In tough economic times, organizations sometimes have to make hard choices—such as whether to temporarily lay off employees. Of course, you’ll hope to ramp up staffing when the economy rebounds.
That’s when you’ll need to be extra careful. If you bar workers you laid off from being rehired—perhaps because you prefer to hire new employees whom you won’t have to pay extra for years of relevant experience—you may be courting trouble.
Here’s why: A recent 8th Circuit Court of Appeals case found that a policy that blocks laid-off workers from reapplying for their jobs is an employment policy, not a hiring policy.
In this case, the appeals court ruled that older employees who were disparately impacted by the policy could sue under the Age Discrimination in Employment Act.
The burden then shifted to the employer, which now has to show that a factor other than age motivated the policy. That’s hard to do.
Recent case: The EEOC sued Allstate Insurance on behalf of former Allstate insurance agents. The employees had left the company during a major reorganization aimed at reducing the number of employees and turning insurance agents from employees into independent contractors. Presumably, that would save the insurer money for benefits, salaries and other costs typically associated with having employees on the .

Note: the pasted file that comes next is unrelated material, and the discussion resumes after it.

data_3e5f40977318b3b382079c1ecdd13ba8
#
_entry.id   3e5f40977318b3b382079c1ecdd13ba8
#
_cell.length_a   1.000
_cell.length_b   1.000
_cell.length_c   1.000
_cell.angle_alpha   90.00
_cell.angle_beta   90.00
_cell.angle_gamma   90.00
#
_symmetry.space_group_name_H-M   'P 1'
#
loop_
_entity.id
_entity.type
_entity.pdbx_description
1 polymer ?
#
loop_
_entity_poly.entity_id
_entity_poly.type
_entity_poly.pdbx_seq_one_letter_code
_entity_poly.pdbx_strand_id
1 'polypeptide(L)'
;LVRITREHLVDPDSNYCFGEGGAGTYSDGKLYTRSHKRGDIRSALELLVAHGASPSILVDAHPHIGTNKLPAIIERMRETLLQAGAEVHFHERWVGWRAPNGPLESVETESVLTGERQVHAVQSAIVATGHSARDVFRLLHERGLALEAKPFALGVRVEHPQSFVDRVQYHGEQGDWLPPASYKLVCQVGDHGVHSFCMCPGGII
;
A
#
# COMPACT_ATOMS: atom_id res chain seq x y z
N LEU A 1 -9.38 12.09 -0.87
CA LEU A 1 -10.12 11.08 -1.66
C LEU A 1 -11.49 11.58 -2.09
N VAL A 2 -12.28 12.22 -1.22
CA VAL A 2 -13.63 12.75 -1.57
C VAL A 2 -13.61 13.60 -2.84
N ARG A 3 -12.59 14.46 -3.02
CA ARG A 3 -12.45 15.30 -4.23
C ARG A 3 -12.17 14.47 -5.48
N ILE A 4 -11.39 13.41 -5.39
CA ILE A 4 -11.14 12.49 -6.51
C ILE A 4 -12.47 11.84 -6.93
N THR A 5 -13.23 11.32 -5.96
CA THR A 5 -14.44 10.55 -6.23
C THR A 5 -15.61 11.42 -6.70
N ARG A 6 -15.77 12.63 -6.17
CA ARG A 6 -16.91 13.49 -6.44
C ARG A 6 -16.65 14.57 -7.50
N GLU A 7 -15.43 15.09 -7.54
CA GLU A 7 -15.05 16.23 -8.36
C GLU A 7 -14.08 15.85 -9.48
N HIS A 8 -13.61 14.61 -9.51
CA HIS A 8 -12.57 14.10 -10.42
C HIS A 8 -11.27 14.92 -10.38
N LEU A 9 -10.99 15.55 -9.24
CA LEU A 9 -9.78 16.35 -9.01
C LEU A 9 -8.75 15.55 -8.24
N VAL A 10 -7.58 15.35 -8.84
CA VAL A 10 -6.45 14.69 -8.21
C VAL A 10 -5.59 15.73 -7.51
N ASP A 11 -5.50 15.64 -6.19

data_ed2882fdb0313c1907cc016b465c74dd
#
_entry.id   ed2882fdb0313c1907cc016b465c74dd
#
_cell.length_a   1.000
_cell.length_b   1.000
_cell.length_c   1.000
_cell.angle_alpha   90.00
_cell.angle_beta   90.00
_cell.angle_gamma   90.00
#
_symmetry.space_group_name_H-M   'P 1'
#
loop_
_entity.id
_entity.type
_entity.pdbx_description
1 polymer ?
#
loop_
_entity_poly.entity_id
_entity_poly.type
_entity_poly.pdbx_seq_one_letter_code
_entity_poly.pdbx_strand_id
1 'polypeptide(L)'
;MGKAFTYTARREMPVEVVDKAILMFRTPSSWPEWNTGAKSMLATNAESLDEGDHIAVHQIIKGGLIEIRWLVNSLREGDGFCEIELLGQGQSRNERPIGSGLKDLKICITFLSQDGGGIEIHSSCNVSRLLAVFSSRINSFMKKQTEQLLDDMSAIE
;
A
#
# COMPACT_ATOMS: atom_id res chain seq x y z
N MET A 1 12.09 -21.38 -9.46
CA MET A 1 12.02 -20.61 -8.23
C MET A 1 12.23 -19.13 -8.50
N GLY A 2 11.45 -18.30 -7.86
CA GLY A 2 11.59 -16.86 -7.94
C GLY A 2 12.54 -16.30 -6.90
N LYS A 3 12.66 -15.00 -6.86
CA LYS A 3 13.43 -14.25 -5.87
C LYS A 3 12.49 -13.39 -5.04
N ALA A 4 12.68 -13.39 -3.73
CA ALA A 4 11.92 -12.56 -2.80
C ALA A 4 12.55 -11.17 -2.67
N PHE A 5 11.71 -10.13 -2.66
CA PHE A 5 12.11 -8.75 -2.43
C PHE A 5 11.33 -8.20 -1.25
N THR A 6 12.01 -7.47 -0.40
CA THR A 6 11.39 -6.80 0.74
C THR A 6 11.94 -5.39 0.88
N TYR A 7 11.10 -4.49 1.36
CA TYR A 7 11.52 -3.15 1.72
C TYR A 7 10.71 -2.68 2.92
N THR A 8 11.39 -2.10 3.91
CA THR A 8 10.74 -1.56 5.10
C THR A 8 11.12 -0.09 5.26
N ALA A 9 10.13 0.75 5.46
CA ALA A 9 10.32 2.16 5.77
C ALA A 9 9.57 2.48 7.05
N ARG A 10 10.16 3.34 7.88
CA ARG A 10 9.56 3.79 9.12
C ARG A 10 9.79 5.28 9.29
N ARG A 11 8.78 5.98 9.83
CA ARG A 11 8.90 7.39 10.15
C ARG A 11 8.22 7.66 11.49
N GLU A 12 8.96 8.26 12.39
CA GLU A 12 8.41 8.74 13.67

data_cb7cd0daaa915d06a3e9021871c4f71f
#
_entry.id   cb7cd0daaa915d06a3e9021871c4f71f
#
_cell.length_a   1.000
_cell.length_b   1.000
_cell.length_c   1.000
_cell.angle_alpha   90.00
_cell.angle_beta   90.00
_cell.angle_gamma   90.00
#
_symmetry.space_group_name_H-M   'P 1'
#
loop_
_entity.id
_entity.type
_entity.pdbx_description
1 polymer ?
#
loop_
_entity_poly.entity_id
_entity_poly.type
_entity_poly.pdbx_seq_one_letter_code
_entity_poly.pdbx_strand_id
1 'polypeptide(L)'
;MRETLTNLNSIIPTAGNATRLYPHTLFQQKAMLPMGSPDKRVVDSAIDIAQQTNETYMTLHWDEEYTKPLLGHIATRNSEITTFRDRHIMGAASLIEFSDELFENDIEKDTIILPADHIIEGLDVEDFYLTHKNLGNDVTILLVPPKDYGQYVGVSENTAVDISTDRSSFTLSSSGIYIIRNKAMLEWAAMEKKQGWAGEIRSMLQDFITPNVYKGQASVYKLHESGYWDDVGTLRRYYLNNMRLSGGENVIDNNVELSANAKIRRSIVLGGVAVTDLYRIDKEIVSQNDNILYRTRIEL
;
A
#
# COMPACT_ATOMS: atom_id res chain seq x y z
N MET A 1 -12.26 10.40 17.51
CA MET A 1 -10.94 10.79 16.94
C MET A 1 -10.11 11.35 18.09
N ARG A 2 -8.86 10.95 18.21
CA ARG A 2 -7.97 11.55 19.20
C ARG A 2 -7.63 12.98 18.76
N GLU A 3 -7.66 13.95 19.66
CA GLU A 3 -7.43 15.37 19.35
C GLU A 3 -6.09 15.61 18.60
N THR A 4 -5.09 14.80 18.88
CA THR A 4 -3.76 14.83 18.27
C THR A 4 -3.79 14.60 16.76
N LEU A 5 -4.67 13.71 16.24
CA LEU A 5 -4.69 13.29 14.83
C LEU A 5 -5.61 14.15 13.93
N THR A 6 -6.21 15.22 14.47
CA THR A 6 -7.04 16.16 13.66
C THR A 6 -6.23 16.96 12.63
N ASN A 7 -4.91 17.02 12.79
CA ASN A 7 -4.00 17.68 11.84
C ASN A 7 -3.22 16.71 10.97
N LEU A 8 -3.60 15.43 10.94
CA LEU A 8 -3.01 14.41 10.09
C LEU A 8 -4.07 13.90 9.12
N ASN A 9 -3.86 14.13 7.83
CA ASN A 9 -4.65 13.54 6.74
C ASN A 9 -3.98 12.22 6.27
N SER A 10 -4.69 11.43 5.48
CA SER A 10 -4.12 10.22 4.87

Shortly after the employee-agents picked a termination package (there were several, including one that allowed them to continue on as independent contractors), Allstate announced a new rehire policy that prohibited rehiring the former employees in any capacity for at least one year.
The EEOC sued on behalf of older former employees, who constituted most of the employee-agents who had lost their jobs. The commission relied on a statistical analysis showing that the new rule disparately affected those older than 40. More than 90% of the former employees banned from reapplying were older than 40. The EEOC then argued that Allstate had to prove that a factor other than age was behind the rule.
The court explained that hiring policies can’t be challenged based on their disparate impact on older applicants—but an employment practice that deprives older employees of employment opportunities can. It then said the rehire rule was an employment practice and not a hiring rule. The case was sent back for trial. (EEOC v. Allstate Insurance Company, No. 07-1559, 8th Cir., 2008)
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